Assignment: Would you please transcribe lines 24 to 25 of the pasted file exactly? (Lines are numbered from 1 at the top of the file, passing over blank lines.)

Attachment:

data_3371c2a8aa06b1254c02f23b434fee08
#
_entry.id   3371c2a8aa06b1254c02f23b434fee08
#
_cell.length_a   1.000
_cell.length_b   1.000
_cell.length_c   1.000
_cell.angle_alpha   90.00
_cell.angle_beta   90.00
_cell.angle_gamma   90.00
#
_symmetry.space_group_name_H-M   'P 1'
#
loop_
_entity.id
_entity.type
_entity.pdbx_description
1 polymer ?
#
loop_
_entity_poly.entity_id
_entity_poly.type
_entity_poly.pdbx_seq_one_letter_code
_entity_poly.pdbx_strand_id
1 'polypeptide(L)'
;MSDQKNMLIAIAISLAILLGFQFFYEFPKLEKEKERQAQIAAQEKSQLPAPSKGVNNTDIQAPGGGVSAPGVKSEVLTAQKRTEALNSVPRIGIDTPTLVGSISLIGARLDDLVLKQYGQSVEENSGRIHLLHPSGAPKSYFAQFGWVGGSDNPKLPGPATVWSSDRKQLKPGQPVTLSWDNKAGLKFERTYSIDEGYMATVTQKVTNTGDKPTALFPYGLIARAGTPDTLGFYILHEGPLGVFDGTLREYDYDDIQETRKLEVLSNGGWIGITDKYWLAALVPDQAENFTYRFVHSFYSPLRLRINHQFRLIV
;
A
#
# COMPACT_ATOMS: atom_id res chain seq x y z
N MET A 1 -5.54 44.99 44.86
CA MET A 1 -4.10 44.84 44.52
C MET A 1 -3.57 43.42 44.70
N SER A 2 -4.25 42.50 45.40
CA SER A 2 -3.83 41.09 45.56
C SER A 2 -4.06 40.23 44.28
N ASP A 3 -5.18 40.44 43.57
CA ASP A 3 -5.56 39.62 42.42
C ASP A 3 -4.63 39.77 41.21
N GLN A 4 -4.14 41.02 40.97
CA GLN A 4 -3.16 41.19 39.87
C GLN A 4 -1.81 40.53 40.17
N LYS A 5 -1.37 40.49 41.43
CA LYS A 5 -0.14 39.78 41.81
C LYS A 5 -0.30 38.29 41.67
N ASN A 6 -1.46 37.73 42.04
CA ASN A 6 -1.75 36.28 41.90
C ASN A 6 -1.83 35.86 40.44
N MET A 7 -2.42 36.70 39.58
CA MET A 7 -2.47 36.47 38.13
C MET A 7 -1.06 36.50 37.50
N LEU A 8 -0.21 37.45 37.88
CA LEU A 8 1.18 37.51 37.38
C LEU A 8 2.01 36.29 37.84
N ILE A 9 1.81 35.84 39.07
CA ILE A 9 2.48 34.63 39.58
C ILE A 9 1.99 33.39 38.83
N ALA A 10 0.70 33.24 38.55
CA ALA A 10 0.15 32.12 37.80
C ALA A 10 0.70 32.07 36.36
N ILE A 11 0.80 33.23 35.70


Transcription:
_entity_poly.pdbx_strand_id
1 'polypeptide(L)'